epic adventures this SPRING

The flora and fauna across our parks, blanketing our woodlands and sprawling along our riverbeds will lift any visitor out of their winter slumber.

Wildlife thrives on the wide, marshy grasslands at the heads of the valleys here in the Dramatic Heart of Wales. Take a stroll along the hills’ peaks and spot orange tip butterflies as they lay their eggs on the delicate, pink cuckoo flower.

At the Pant-y-Sais Nature Reserve in Jersey Marine, you’ll find viviparous lizards basking in the spring-time sun. Ancient royal fern can be seen all year at the reserve – the species has remained unchanged for over 180 million years, standing the tests of time.

What makes our landscape so unique is the striking contrast between nature and industry; our colliery spoil sites not only hold waterfalls and woodlands, they also demonstrate the incredible habitat resurgence we’ve seen in the generations following the Industrial Revolution.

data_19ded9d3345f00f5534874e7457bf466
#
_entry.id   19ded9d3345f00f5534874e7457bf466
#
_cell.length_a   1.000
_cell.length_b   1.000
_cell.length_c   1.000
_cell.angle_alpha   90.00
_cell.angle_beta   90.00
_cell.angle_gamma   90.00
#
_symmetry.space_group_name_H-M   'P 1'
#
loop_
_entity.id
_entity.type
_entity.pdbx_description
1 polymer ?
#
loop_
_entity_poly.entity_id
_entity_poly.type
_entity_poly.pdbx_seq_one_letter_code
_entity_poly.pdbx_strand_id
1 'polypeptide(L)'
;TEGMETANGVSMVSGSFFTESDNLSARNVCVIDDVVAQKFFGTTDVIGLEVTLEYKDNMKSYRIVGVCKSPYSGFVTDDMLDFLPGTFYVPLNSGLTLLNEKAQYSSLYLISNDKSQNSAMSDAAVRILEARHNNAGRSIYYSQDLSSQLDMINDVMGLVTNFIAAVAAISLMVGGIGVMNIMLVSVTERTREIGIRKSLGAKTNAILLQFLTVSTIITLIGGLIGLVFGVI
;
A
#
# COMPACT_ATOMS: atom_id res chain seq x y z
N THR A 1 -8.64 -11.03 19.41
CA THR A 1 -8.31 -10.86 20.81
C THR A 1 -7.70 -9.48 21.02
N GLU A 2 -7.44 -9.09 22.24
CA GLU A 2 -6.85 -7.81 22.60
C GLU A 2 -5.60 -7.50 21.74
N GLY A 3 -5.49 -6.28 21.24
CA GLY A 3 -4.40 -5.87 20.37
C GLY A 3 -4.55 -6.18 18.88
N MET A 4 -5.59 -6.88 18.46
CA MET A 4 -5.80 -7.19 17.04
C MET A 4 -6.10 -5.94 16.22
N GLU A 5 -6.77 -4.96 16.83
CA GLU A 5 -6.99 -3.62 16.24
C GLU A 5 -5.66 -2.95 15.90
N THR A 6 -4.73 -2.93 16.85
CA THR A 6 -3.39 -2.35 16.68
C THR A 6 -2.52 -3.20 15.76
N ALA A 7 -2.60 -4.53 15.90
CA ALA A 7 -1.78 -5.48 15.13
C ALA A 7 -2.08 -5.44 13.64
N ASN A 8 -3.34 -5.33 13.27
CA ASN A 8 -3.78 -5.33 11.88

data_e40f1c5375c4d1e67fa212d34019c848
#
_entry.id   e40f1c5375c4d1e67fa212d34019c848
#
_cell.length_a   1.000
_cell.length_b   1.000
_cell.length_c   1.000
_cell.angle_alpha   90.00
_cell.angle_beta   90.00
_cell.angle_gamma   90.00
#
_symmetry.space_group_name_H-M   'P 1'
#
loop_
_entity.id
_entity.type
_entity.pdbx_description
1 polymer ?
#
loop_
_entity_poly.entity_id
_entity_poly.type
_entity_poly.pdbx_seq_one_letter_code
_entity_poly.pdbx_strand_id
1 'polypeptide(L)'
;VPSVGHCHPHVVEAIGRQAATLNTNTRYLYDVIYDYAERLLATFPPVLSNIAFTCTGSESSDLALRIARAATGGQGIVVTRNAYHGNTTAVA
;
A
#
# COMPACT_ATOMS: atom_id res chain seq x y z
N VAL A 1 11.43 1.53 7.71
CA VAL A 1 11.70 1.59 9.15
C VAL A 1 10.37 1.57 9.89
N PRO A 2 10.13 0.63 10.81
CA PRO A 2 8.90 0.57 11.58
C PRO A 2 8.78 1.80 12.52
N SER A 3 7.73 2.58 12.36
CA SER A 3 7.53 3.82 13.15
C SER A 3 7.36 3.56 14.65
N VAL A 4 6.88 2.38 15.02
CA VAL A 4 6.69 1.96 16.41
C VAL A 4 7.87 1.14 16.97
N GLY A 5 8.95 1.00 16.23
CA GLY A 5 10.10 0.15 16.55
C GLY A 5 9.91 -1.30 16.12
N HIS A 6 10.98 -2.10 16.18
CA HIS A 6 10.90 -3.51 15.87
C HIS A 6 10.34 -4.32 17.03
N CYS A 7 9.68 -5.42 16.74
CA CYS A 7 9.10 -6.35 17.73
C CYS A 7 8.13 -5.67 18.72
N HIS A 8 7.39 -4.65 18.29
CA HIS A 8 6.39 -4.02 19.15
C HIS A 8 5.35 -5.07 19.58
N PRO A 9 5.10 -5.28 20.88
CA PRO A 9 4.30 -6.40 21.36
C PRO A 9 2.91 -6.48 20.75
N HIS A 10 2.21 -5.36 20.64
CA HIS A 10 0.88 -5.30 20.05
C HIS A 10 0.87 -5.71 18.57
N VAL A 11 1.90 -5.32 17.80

The soil types at colliery spoil sites mimic sand dune habitats, meaning we can find traditional coastal species further inland. Spot skylarks, adders, green tiger beetles and more as you wander along Bryn and Cwmavon river valleys or the Tonmawr water treatments in Cimla.

Keen natural scientists can also trace the route of Alfred Russel Wallace, evolutionary researcher and peer of Charles Darwin, who spent five years of his life in Neath. He claimed the county lit the spark for his interest in the natural world, and now you can explore the sites that inspired him most on our In Their Footsteps: Alfred Russel Wallace Trail.

Find more activities and sites of natural beauty here.

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